Hahn, B. C., McLennan, S. M. and Klein, E. C. (2011) Martian surface heat production and crustal heat flow from Mars Odyssey gamma-ray spectrometry. Geophys. Res. Lett. 38, L14203, doi:10.1029/2011GL047345.

Tosca, N. J., McLennan, S. M., Lamb, M. P. and Grotzinger, J. P. (2011) Physicochemical properties of concentrated Martian surface waters. J. Geophys. Res., 116, E05004, doi:10.1029/2010JE003700.

Karunatillake, S., McLennan, S. and Herkenhoff, K. (2010) Regional and grain size influences on the geochemistry of soil at Gusev Crater, Mars. J. Geophys. Res., 115, E00F04, doi:10.1029/2010JE003637.

Taylor, G. J., Boynton, G. J., McLennan, S. M. and Martel, L. M. V. (2010) K and Cl concentrations on the Martain surface determined by the Mars Odyssey gamma ray spectrometer: Implications for bulk halogen abundances in Mars. Geophys. Res. Lett., 37, L12204, doi:10.1029/2010GL043528.

King, P. L. and McLennan, S. M. (2010) Sulfur on Mars. Elements, 6, 107-112.

Taylor, S. R. and McLennan, S. M. (2009) Planetary Crusts: Their Composition, Origin, and Evolution. Cambridge University Press (Cambridge) 378pp.

Karunatillake, S., Wray, J. J., Squyres, S. W., Taylor, G. J., Gasnault, O., McLennan, S. M. and Boynton, W., Maarry, M. R. E. and Dohm, J. M. (2009) Chemically striking regions on Mars and Stealth revisited. J. Geophys. Res. 114, E12001, doi:10.1029/2008JE03303.

Tosca, N. J. and McLennan, S. M. (2009) Experimental constraints on the evaporation of partially oxidized acid-sulfate waters at the martian surface. Geochim. Cosmochim. Acta, 73, 1205-1222.

Tosca, N. J., Knoll, A. H. and McLennan, S. M. (2008) Water activity and the challenge for life on early Mars. Science, 320, 1204-1207.

McLennan, S. M. and Grotzinger, J. P. (2008) The sedimentary rock cycle of Mars. In: J. F. Bell III (ed.) The Martian Surface: Composition, Mineralogy, and Physical Properties. Cambridge Univ. Press (Cambridge), pp. 541-577.

Tosca, N. J., McLennan, S. M., Dyar, M. D., Sklute, E. C. and Michel, F. M. (2008) Fe oxidation processes at Meridiani Planum and implications for secondary Fe mineralogy on Mars. J. Geophys. Res.,113, E05005, doi:10.1029/2007JE003019.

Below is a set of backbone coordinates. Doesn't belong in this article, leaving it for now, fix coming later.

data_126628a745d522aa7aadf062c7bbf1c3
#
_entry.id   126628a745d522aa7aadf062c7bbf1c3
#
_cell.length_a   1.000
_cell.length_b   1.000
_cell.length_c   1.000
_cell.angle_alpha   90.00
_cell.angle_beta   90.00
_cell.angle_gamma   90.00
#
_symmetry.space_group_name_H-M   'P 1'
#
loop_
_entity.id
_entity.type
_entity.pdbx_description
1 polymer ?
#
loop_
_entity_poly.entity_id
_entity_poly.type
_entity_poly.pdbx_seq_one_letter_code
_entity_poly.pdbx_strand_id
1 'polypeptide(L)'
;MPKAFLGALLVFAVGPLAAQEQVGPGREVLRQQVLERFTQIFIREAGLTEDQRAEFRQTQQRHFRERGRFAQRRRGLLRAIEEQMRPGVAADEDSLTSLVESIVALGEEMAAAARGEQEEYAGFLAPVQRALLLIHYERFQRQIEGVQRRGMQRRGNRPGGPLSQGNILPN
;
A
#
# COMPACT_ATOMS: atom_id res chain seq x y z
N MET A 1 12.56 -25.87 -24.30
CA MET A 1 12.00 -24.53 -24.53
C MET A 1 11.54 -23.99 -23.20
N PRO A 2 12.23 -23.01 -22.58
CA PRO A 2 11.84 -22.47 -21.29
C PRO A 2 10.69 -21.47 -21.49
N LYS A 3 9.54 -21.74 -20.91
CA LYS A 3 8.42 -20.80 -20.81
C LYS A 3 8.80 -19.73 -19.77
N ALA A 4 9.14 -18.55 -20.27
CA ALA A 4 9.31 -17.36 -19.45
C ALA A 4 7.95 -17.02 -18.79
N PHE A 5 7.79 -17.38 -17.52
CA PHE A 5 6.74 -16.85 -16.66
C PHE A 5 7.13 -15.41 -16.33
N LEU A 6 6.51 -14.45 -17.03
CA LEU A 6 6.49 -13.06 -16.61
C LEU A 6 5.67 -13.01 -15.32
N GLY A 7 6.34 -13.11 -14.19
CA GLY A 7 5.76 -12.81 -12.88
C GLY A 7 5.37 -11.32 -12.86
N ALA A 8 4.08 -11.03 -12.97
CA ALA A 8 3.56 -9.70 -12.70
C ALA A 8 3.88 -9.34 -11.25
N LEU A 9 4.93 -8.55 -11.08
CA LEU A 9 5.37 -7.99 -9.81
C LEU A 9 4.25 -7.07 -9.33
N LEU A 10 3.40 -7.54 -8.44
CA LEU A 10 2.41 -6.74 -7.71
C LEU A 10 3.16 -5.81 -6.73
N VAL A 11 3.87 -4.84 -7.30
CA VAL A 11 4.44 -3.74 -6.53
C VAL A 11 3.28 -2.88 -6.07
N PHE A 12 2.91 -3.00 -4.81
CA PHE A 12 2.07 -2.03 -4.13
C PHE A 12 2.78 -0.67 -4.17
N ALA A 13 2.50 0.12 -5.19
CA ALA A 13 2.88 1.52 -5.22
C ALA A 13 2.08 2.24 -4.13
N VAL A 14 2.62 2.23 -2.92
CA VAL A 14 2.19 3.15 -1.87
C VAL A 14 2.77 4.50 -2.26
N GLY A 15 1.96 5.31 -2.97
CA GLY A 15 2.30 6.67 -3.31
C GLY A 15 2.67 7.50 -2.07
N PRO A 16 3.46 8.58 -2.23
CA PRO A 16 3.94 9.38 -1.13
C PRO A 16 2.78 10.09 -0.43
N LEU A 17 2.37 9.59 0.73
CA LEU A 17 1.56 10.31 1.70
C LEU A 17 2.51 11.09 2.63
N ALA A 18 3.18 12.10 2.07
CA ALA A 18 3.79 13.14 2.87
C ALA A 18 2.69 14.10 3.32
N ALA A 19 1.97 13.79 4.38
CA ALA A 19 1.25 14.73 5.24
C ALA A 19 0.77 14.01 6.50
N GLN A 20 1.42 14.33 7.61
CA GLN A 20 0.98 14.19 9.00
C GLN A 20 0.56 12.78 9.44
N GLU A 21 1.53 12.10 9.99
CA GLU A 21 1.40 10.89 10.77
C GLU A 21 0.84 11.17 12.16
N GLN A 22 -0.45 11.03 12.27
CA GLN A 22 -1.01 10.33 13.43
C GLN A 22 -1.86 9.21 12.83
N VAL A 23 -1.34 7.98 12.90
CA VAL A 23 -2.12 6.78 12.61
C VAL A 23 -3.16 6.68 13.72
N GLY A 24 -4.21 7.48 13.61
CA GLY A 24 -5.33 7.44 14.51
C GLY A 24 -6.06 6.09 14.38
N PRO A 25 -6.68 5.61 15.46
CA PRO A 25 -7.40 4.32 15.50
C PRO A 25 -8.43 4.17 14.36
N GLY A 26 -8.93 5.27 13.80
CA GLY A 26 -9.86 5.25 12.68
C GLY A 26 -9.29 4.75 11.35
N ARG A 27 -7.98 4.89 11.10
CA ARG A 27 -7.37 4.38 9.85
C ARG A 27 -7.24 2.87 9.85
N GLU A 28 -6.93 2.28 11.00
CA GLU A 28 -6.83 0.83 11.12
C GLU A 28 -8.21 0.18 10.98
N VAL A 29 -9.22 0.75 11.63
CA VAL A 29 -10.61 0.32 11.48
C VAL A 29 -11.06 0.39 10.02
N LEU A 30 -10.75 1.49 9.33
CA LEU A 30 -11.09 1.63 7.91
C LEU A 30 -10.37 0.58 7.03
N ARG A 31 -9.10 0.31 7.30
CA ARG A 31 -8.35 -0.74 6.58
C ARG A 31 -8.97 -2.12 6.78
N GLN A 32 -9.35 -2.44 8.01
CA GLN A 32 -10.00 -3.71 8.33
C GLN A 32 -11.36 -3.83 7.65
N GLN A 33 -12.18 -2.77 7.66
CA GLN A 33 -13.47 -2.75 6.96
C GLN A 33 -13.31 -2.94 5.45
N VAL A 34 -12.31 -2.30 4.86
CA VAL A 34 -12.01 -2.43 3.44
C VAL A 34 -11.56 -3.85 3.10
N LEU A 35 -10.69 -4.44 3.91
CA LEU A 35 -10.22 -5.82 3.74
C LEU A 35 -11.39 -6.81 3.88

Hahn, B. C., McLennan, S. M., Taylor, G. J., Boynton, W. V. and 9 others (2007) Mars Odyssey gamma-ray spectrometer elemental abundances and apparent relative surface age: Implications for martian crustal evolution. J. Geophys. Res., 112, E03S11, doi:10.1029/2006JE002821.

Hurowitz, J. A. and McLennan, S. M. (2007) A ~3.5 Ga record of water-limited, acidic conditions on Mars. Earth Planet. Sci. Lett., 260, 432-443.

McLennan, S. M., Taylor, S. R. and Hemming, S. R. (2006) Composition, differentiation, and evolution of continental crust: Constraints from sedimentary rocks and heat flow. In: M. Brown and T. Rushmer, eds. Evolution and Differentiation of the Continental Crust. Cambridge Univ. Press, pp. 92-134.

Tosca, N. J. and McLennan, S. M. (2006) Chemical divides and evaporite assemblages on Mars. Earth Planet. Sci. Lett. 241, 21-31.

McLennan, S. M., Bell III, J. F., Calvin, W. and 29 others (2005) Provenance and diagenesis of the evaporite-bearing Burns formation, Meridiani Planum, Mars. Earth Planet. Sci. Lett. 240, 95-121.

Tosca, N. J., McLennan, S. M. et al. (2005) Geochemical modeling of evaporation processes on Mars: Insight from the sedimentary record at Meridiani Planum. Earth Planet. Sci. Lett. 240, 122-148.

Hurowitz, J. A., McLennan, S. M., Tosca, N. J., Arvidson, R. E., Michalski, J. R., Ming, D. W., Schöder, C. and Squyres, S. W. (2005) In-situ and experimental evidence for acidic weathering on Mars. J. Geophys. Res. 111, E02S19, doi:10.1029/2005JE002515.

Tosca, N. J., McLennan, S. M., Lindsley, D. H. and Schoonen, M. A. A. (2004) Acid-sulfate weathering of synthetic Martian basalt: The acid fog model revisited. J. Geophys. Res., 109, E05003, doi:10.1029/2003JE002218.

Squyres, S. W., Grotzinger, J. P., Arvidson, R. E., Bell III, J. F., Christensen, P. R., Clark, B. C., Crisp, J. A., Farrand, W. H., Herkenhoff, K. E., Johnson, J. R., Klingelhöfer, G., Knoll, A. H., McLennan, S. M. and 5 others (2004) In-situ evidence for an ancient aqueous environment on Mars. Science, 306, 1709-1714.

McLennan, S. M. (2003) Sedimentary silica on Mars. Geology, 31, 315-318.

Hemming, S. R. and McLennan, S. M. (2001) Pb isotope compositions of modern deep sea turbidites. Earth Planet. Sci. Lett., 184, 489-503.

McLennan, S. M. (2001) Crustal heat production and the thermal evolution of Mars. Geophys. Res. Lett., 28, 4019-4022.

McLennan, S. M., Bock, B., Compston, W., Hemming, S. R. and McDaniel, D. K. (2001) Detrital zircon geochronology of Taconian and Acadian foreland sedimentary rocks in New England. J. Sed. Res., 71, 305-317.